House prices in London might have been flying high a few months ago, but the optimism of spring paled over summer — and the news is even worse for autumn. The news that house prices in the capital are falling by an average of 2.9% is particularly unwelcome at this time of year, as the property market tends to traditionally rebound in September. As yet, there’s no sign of that happening.
An average reduction in asking prices of 2.9% is huge, so what’s happening with London property — and is there a crash coming in the future?
The Good News
Starting with something positive: if you want to buy a house in the capital, then you’re in luck. There’s no doubt the shrinking house prices make for a buyer’s market. With this level of fall in asking prices, there’s almost certainly room for further negotiation with buyers who are growing nervous.
Not only could you snap up a bargain, but your money is going to go further. Properties that would have been outside your budget only a few months ago may suddenly become affordable. If you have got your eye on your dream home, now is the time to jump and sell your existing home as quickly as possible with a service like Goodmove so you can snap up a bargain ASAP. If you’re wondering why is speed so important, brace yourself for…
The Bad News
Potentially the main influence on the housing market won’t actually be connected to the market itself, but a tangential link. UK inflation has risen to 2.9%, a rise of 2.7% in the past 12 months. If inflation continues to increase, then the Bank of England will likely be forced to raise interest rates. As a result, everyone’s mortgage will become more expensive. This will also have an impact on the number of people who are able to get first-time mortgages approved.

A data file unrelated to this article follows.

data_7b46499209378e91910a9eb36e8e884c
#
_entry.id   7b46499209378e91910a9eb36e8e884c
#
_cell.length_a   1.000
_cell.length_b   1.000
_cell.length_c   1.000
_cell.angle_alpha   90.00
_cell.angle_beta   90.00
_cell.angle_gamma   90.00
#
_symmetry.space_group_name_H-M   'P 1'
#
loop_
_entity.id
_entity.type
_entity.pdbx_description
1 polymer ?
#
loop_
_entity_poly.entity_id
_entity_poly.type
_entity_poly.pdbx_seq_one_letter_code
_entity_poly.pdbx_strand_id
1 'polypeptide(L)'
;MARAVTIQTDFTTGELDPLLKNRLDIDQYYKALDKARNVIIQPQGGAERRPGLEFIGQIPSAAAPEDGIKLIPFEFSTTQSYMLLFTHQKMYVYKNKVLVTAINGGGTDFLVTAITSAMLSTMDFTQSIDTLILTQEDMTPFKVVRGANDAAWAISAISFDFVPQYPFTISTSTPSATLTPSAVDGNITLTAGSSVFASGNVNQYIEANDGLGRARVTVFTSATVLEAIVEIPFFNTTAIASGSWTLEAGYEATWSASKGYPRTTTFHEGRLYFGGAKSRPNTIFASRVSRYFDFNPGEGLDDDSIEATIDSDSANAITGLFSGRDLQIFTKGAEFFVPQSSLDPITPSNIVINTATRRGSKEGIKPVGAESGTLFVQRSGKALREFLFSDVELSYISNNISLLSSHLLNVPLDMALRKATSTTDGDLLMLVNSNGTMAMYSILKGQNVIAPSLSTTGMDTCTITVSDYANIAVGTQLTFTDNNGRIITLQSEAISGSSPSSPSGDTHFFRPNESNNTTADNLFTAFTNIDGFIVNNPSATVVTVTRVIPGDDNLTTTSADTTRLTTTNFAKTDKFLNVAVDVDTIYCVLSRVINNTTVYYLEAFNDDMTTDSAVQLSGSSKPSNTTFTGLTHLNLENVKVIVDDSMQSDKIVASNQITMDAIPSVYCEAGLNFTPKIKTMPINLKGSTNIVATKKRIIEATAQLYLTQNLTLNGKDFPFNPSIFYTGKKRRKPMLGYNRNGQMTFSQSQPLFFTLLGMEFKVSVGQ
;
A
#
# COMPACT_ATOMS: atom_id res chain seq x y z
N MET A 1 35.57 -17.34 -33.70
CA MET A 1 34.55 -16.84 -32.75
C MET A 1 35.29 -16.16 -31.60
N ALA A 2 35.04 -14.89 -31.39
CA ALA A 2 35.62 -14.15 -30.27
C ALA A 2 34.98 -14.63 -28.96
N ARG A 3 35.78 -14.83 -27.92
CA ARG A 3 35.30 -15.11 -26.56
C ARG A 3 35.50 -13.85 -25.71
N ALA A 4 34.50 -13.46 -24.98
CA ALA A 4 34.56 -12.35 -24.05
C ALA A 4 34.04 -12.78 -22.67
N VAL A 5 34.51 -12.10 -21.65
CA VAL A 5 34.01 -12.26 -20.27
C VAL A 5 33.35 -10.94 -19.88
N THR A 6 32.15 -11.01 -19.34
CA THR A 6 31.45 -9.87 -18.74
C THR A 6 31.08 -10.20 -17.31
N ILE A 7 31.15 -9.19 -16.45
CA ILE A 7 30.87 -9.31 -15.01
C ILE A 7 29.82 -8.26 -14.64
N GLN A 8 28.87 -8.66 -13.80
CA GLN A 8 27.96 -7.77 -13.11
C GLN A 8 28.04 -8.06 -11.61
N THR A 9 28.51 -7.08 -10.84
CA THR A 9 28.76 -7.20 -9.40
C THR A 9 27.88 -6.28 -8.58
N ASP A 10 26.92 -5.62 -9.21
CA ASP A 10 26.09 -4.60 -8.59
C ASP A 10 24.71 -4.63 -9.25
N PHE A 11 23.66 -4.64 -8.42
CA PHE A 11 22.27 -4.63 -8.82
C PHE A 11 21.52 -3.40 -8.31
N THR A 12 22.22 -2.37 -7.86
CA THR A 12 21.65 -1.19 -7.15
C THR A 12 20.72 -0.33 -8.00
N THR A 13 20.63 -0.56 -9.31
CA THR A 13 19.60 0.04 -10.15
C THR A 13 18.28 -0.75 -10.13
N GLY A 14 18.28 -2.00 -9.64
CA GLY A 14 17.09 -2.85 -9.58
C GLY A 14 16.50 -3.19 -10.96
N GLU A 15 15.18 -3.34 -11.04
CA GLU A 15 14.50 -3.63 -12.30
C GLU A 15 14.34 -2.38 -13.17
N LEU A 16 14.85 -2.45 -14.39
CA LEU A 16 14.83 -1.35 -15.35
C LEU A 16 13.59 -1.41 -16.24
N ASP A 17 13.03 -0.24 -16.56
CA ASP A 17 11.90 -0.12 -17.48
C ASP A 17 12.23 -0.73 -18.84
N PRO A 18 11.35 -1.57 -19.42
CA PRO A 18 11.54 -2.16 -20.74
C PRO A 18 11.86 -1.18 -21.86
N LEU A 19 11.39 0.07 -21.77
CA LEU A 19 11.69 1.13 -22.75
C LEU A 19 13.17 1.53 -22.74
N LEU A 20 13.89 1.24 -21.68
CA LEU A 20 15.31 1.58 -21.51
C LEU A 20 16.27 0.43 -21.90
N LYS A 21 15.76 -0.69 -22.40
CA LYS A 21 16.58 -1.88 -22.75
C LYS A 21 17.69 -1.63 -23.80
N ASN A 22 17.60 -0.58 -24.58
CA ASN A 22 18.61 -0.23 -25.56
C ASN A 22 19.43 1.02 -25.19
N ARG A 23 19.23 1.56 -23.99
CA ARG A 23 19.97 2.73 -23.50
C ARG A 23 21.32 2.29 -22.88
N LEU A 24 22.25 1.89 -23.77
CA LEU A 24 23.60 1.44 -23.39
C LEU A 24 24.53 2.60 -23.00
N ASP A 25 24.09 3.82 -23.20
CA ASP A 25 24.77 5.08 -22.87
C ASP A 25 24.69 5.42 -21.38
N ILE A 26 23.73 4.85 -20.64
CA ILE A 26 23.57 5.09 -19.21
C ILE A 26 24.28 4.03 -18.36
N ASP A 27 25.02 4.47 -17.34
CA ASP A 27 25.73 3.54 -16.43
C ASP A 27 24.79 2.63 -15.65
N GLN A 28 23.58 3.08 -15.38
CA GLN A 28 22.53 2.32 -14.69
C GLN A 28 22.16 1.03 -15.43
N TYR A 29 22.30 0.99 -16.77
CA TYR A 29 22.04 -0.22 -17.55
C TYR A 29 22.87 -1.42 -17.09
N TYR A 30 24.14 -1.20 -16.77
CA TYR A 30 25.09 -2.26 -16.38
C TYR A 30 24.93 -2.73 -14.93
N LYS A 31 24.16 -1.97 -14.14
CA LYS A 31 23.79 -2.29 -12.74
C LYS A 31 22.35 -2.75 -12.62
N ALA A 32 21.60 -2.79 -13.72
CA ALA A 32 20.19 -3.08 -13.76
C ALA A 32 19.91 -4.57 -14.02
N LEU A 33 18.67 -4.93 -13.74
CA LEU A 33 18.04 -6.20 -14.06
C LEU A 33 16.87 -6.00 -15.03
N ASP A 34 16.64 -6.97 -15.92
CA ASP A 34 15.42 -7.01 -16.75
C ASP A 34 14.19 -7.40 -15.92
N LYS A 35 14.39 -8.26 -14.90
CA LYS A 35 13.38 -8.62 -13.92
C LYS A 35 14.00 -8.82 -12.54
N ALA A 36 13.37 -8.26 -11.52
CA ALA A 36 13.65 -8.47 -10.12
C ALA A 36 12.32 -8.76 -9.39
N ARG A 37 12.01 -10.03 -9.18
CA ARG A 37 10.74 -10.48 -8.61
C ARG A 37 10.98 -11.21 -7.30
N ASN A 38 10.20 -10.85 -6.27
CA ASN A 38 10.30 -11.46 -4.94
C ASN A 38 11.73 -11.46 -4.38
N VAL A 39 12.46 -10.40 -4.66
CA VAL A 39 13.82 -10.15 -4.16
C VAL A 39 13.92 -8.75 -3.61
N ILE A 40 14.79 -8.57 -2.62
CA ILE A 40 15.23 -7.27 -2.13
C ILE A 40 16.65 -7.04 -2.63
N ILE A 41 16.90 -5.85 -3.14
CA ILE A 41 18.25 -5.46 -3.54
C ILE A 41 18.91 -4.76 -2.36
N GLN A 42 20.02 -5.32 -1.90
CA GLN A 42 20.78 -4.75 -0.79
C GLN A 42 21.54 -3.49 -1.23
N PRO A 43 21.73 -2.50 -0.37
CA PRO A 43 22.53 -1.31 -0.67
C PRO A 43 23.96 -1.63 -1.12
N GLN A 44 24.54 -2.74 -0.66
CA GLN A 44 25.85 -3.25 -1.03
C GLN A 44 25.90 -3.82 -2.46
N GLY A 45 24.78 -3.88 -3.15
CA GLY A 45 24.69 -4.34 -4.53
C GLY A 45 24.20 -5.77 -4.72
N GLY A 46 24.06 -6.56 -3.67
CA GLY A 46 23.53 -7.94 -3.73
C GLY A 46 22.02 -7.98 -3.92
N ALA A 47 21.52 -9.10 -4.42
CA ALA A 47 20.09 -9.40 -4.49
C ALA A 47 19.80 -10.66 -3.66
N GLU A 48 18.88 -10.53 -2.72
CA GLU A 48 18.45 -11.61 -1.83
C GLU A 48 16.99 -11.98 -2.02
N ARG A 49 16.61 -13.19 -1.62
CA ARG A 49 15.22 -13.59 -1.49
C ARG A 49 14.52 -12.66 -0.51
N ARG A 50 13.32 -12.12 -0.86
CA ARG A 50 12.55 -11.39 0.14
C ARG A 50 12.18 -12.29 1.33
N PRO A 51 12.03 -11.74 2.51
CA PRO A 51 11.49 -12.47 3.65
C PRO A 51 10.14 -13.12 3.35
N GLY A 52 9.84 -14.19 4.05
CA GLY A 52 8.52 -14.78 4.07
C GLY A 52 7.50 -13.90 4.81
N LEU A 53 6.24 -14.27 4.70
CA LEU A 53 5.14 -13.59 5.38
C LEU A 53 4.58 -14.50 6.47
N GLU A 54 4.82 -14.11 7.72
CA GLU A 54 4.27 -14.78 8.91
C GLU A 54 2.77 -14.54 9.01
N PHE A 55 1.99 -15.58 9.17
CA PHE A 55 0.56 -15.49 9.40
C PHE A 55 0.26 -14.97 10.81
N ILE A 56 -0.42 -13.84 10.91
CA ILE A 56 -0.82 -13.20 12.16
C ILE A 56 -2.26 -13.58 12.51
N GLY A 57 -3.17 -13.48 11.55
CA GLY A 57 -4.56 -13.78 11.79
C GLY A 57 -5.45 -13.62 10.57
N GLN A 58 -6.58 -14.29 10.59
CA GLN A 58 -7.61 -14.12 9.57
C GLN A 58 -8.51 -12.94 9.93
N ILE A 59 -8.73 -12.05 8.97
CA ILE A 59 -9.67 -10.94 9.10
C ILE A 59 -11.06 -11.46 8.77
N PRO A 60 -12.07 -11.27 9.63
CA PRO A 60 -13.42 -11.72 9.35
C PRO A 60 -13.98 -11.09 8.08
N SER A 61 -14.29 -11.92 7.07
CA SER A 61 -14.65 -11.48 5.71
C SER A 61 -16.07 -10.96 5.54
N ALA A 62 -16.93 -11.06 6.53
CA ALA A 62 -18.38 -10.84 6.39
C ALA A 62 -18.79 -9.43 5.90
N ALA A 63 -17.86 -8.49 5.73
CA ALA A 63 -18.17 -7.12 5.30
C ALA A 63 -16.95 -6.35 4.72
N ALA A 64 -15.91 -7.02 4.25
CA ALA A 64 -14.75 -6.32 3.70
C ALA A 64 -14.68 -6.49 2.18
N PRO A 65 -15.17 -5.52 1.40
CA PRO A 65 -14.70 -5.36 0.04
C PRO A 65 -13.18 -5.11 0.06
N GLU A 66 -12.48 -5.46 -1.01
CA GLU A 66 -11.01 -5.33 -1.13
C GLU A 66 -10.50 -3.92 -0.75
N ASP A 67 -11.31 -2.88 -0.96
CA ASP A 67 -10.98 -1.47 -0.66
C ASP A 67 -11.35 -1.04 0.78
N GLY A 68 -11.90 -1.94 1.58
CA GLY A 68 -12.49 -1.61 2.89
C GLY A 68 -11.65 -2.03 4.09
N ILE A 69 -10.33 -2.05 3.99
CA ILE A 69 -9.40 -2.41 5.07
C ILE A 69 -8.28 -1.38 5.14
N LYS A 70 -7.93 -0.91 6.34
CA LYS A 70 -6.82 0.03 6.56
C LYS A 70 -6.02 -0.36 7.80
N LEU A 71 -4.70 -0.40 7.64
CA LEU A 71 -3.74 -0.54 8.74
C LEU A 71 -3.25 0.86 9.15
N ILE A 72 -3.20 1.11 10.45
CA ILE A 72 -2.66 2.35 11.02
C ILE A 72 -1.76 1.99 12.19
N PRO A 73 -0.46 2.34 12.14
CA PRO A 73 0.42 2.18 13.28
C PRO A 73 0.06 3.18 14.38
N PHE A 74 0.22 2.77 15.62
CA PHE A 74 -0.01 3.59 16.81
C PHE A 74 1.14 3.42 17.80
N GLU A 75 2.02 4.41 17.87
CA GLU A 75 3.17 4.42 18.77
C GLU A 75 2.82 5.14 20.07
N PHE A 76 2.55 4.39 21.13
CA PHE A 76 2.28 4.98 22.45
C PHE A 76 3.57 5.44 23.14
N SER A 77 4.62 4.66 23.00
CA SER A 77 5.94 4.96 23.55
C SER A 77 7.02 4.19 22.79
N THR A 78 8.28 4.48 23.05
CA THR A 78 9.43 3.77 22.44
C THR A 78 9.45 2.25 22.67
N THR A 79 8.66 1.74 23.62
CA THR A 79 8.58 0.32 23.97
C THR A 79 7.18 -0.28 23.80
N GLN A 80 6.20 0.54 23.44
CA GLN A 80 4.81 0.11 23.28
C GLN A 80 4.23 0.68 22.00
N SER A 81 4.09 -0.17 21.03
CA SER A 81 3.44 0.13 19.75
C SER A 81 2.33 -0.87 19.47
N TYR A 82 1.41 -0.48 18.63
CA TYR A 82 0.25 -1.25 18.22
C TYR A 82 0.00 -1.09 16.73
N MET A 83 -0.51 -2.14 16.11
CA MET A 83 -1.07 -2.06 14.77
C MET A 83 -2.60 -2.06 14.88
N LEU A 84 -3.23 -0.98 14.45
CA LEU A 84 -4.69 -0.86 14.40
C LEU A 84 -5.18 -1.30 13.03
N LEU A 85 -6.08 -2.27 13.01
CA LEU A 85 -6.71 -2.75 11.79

So if you’re looking to sell your home, then it’s probably wise to do so prior to an interest rate rise that could price thousands of people out of mortgage borrowing — and thus reduce the pool of buyers.
The Ugly News
The question of a housing market crash has been discussed and debated time and again, but to an extent, soothsaying is hopeless. The market is volatile, the political landscape is volatile — no one really knows what’s going to happen.
However, it’s fair to say that the signs don’t look good. As the housing market news has become progressively worse over the summer, consumer confidence is falling. A recent YouGov poll found that over half of the those surveyed feel there will be a housing crash within the next five years. Many economists have also suggested the UK has been overdue a price correction for some time, saying existing levels are overinflated and will inevitably fall. That might make sense economically, but there’s a chance that Londoners — whose housing is already so expensive — could find themselves in negative equity as a result.
So if you want to sell, now is the time. If you want to stay put, then look for a new deal on your mortgage to ensure you’re not hit too hard by any future interest rate rises.